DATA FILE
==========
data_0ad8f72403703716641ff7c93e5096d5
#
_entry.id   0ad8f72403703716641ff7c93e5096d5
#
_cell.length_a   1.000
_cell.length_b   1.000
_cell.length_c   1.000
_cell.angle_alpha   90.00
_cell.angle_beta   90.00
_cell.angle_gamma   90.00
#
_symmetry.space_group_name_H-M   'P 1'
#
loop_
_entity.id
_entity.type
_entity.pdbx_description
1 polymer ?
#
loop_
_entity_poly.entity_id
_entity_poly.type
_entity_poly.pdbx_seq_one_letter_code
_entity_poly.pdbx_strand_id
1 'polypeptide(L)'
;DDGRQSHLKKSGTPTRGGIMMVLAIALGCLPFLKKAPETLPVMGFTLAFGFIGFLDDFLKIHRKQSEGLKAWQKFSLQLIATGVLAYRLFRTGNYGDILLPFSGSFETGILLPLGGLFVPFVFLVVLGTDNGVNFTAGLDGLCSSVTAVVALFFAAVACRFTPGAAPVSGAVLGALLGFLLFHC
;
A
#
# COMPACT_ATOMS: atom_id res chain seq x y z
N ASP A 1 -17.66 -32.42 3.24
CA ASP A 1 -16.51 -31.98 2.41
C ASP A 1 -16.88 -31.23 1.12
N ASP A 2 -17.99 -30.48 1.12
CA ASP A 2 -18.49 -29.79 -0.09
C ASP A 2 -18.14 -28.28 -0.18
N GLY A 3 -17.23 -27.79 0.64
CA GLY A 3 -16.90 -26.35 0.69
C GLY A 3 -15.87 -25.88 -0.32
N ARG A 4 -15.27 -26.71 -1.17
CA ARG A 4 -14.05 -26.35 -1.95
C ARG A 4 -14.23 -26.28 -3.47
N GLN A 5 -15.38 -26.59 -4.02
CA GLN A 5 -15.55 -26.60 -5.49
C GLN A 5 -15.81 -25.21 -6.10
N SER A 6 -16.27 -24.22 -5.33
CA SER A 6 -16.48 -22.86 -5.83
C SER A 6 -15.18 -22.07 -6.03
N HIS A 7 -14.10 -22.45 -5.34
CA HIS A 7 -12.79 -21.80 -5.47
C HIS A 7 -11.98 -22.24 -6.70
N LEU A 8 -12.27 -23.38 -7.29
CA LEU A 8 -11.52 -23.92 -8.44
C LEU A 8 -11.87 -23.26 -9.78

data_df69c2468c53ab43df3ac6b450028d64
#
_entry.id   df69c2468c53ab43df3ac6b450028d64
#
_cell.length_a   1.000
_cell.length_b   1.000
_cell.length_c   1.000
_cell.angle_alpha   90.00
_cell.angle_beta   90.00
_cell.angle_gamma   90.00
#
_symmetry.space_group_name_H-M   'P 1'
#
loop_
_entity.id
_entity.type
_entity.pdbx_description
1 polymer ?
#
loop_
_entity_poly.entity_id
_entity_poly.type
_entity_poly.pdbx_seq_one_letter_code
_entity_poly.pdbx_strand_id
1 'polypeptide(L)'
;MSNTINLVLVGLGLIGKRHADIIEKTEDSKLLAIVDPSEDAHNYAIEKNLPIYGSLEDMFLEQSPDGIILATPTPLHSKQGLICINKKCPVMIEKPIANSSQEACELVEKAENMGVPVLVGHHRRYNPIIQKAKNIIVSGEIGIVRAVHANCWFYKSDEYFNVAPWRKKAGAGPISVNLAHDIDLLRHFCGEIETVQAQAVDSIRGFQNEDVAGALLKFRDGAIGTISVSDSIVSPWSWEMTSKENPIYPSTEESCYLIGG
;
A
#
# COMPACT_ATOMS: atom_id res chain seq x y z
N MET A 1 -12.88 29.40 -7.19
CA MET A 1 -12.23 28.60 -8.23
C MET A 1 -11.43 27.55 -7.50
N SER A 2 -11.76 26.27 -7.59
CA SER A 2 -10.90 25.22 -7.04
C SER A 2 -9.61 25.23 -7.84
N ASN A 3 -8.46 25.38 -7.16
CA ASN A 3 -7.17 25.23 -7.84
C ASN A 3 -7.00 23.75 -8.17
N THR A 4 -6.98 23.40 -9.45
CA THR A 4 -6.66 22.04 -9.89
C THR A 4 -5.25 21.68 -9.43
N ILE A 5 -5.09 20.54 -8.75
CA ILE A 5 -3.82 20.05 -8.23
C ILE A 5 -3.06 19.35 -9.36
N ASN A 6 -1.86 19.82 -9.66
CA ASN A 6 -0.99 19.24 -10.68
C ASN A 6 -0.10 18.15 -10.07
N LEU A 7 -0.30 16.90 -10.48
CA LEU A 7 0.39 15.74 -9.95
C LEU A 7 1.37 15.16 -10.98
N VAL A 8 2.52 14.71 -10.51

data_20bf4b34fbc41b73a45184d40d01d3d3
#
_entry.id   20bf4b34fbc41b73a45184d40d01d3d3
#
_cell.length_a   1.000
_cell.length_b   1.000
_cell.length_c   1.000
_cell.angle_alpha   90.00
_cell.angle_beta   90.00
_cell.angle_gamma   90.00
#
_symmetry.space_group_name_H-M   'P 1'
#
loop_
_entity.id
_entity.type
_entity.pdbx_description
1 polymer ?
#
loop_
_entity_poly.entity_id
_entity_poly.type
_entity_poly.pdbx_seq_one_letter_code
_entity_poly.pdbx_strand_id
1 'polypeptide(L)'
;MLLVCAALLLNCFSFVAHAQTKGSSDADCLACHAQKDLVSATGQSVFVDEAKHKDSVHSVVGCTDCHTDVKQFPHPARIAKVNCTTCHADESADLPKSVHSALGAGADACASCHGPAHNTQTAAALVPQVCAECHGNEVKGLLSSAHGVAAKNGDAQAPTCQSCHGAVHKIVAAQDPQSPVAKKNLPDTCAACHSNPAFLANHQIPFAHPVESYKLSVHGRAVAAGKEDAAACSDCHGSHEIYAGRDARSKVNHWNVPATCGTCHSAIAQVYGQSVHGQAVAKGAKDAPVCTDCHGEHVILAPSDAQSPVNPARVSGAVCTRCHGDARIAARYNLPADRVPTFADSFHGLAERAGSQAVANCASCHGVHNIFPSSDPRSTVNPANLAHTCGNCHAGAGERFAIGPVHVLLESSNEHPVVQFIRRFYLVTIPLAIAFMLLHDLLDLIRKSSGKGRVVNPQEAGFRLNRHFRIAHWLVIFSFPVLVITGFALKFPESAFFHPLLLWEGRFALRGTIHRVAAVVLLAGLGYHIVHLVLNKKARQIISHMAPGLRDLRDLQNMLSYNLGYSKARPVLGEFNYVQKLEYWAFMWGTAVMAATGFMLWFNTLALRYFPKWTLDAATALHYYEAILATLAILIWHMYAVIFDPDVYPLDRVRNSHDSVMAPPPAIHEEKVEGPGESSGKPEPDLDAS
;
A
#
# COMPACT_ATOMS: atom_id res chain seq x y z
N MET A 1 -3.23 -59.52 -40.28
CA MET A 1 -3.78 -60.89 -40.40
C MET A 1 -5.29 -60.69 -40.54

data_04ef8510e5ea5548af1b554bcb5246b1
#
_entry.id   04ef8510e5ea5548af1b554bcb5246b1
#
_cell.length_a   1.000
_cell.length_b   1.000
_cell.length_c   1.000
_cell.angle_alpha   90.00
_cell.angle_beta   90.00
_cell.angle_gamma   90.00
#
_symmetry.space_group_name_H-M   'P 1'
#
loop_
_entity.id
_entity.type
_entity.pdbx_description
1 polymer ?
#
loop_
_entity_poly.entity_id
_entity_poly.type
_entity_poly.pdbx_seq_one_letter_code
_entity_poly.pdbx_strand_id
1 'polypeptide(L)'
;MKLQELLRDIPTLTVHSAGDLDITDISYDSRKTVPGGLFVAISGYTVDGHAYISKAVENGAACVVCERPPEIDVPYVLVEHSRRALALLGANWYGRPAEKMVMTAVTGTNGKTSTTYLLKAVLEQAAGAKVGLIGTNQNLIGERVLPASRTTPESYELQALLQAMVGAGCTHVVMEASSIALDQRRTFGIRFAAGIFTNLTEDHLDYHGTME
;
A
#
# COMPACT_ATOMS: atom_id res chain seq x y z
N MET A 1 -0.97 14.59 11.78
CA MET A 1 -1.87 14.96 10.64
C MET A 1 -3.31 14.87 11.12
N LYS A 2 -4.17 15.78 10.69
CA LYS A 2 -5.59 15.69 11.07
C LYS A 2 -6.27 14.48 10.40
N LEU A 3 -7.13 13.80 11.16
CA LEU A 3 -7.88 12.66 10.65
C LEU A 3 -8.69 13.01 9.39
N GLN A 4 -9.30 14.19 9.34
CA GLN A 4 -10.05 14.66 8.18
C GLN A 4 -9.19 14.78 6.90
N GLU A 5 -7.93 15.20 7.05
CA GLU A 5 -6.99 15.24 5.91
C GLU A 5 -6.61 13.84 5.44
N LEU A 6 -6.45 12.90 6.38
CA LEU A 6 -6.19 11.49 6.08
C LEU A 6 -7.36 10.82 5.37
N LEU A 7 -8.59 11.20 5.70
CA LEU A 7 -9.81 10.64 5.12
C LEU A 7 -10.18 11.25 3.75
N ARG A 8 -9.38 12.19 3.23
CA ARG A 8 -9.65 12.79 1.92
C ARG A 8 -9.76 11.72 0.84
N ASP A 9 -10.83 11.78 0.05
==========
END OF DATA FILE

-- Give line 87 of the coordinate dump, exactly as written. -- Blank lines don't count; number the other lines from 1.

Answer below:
C MET A 1 -11.43 27.55 -7.50